Optimal motor control requires the effective integration of multi-modal information. Visual information of movement performed by others even enhances potentials in the upper motor neurons, through the mirror-neuron system. On the other hand, it is known that motor control is intimately associated with afferent proprioceptive information. Kinaesthetic information is also generated by passive, external-driven movements. In the context of sensory integration, its an important question, how such passive kinaesthetic information and visually perceived movements are integrated. We studied the effects of visual and kinaesthetic information in combination, as well as isolated, on sensorimotor-integration — compared to a control condition. For this, we measured the change in the excitability of motor cortex (M1) using low-intensity TMS. We hypothesised that both visual motoneurons and kinaesthetic motoneurons could enhance the excitability of motor responses. We found that passive wrist movements increase the motor excitability, suggesting that kinaesthetic motoneurons do exist. The kinaesthetic influence on the motor threshold was even stronger than the visual information. Moreover, the simultaneous visual and passive kinaesthetic information increased the cortical excitability more than each of them independently. Thus, for the first time, we found evidence for the integration of passive kinaesthetic- and visual-sensory stimuli.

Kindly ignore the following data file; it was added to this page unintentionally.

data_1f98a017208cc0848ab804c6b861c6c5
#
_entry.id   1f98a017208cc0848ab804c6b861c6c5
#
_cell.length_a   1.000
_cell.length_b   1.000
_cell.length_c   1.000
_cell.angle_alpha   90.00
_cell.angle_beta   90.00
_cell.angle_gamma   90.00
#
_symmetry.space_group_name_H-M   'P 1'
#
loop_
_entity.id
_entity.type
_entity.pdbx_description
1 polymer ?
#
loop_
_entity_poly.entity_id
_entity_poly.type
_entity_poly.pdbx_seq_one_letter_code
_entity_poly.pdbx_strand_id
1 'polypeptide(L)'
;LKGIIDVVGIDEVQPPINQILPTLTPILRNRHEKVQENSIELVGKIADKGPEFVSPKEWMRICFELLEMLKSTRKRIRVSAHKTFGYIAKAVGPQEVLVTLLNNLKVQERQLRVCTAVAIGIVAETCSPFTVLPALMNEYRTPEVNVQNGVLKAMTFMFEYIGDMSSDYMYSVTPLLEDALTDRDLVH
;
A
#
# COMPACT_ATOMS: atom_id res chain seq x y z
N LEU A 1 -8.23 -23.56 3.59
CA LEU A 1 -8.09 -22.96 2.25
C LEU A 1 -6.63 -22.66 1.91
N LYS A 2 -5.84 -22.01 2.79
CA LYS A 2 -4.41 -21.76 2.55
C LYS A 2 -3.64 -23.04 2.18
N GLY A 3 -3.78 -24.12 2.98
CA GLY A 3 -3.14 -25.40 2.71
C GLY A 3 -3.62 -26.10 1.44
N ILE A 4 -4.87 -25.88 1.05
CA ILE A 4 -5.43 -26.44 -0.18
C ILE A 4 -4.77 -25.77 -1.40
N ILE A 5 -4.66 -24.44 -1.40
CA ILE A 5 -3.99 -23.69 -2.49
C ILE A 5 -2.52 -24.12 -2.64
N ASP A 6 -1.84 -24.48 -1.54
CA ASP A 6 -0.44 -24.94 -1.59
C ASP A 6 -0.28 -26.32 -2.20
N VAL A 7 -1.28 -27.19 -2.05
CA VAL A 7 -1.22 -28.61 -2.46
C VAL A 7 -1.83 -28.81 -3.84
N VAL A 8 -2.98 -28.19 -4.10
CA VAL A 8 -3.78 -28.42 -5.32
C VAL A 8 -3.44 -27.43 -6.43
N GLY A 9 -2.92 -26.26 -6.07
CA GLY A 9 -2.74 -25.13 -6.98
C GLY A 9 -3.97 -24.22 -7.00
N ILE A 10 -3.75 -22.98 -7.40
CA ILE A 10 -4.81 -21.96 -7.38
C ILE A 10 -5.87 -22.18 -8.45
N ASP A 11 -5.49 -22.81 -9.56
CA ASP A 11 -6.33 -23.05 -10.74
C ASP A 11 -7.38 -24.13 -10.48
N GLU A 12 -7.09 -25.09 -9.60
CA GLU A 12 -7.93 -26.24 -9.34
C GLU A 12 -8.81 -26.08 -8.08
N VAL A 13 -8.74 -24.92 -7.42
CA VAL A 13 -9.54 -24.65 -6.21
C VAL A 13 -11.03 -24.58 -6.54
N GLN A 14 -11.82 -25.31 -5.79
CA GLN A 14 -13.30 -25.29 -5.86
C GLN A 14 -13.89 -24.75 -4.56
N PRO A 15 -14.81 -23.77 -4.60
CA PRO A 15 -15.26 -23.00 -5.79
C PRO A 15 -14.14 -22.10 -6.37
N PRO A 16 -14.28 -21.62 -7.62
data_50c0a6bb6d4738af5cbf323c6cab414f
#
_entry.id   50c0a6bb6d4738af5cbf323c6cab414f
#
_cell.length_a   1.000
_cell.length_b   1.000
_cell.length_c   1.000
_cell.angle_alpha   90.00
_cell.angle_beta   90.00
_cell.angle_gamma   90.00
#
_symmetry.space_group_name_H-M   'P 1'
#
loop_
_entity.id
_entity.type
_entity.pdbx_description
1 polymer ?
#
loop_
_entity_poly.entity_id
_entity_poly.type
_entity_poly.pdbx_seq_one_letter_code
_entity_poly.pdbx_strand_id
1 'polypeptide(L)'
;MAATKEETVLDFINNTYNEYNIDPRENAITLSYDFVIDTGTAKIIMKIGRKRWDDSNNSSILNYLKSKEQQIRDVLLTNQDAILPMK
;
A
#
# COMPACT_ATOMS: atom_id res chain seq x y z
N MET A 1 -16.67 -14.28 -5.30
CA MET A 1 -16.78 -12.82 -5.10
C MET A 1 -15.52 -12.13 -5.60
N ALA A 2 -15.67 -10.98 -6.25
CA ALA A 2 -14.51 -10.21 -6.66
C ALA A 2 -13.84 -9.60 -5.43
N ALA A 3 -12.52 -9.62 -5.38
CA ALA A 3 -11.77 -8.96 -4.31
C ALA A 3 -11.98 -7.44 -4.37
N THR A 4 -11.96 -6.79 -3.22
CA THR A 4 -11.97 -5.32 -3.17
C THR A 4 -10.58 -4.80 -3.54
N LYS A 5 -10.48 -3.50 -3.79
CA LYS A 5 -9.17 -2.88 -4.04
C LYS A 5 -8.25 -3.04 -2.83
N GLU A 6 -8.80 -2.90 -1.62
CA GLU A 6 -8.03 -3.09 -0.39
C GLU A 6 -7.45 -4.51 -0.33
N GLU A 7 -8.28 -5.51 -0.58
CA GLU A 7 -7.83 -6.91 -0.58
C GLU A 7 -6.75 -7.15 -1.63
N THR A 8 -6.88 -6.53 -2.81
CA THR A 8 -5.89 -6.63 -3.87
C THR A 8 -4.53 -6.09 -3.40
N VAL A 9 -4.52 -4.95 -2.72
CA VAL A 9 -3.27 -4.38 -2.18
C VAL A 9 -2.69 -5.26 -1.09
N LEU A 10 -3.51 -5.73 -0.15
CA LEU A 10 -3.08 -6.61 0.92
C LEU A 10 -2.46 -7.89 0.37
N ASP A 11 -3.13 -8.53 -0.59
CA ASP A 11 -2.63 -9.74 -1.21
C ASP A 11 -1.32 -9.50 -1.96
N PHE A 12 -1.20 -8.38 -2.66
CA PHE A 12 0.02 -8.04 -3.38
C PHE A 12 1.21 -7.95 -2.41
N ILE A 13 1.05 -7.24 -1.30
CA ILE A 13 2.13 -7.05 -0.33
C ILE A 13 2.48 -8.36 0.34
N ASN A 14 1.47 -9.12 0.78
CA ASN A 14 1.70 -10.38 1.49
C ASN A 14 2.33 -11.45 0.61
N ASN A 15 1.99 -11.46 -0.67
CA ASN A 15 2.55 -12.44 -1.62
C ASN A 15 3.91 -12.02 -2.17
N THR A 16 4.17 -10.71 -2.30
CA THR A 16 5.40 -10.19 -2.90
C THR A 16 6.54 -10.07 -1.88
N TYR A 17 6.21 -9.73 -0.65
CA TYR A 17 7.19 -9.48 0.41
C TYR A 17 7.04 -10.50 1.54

bioRxiv Subject Collection: Neuroscience